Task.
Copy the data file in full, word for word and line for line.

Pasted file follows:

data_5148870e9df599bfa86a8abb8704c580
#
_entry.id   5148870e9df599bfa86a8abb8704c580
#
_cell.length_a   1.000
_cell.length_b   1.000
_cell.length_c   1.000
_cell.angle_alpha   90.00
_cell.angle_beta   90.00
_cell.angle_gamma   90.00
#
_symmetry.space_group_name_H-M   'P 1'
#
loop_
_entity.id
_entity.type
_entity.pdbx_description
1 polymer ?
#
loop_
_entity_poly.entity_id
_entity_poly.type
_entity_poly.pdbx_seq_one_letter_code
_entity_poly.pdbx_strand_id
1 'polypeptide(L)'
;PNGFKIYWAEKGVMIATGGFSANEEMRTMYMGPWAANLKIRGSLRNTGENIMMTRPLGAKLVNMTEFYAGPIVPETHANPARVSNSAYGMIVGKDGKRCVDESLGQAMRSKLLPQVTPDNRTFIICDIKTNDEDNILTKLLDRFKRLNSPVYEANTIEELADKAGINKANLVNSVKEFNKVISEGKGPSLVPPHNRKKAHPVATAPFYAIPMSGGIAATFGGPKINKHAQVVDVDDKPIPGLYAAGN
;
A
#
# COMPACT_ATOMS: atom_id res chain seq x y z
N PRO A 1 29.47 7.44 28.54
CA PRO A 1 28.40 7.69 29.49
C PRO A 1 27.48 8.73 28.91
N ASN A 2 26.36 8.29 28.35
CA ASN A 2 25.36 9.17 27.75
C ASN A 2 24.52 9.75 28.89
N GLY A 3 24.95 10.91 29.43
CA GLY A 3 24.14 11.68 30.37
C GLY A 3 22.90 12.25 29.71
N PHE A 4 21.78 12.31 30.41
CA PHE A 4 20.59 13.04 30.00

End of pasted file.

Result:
data_5148870e9df599bfa86a8abb8704c580
#
_entry.id   5148870e9df599bfa86a8abb8704c580
#
_cell.length_a   1.000
_cell.length_b   1.000
_cell.length_c   1.000
_cell.angle_alpha   90.00
_cell.angle_beta   90.00
_cell.angle_gamma   90.00
#
_symmetry.space_group_name_H-M   'P 1'
#
loop_
_entity.id
_entity.type
_entity.pdbx_description
1 polymer ?
#
loop_
_entity_poly.entity_id
_entity_poly.type
_entity_poly.pdbx_seq_one_letter_code
_entity_poly.pdbx_strand_id
1 'polypeptide(L)'
;PNGFKIYWAEKGVMIATGGFSANEEMRTMYMGPWAANLKIRGSLRNTGENIMMTRPLGAKLVNMTEFYAGPIVPETHANPARVSNSAYGMIVGKDGKRCVDESLGQAMRSKLLPQVTPDNRTFIICDIKTNDEDNILTKLLDRFKRLNSPVYEANTIEELADKAGINKANLVNSVKEFNKVISEGKGPSLVPPHNRKKAHPVATAPFYAIPMSGGIAATFGGPKINKHAQVVDVDDKPIPGLYAAGN
;
A
#
# COMPACT_ATOMS: atom_id res chain seq x y z
N PRO A 1 29.47 7.44 28.54
CA PRO A 1 28.40 7.69 29.49
C PRO A 1 27.48 8.73 28.91
N ASN A 2 26.36 8.29 28.35
CA ASN A 2 25.36 9.17 27.75
C ASN A 2 24.52 9.75 28.89
N GLY A 3 24.95 10.91 29.43
CA GLY A 3 24.14 11.68 30.37
C GLY A 3 22.90 12.25 29.71
N PHE A 4 21.78 12.31 30.41
CA PHE A 4 20.59 13.04 30.00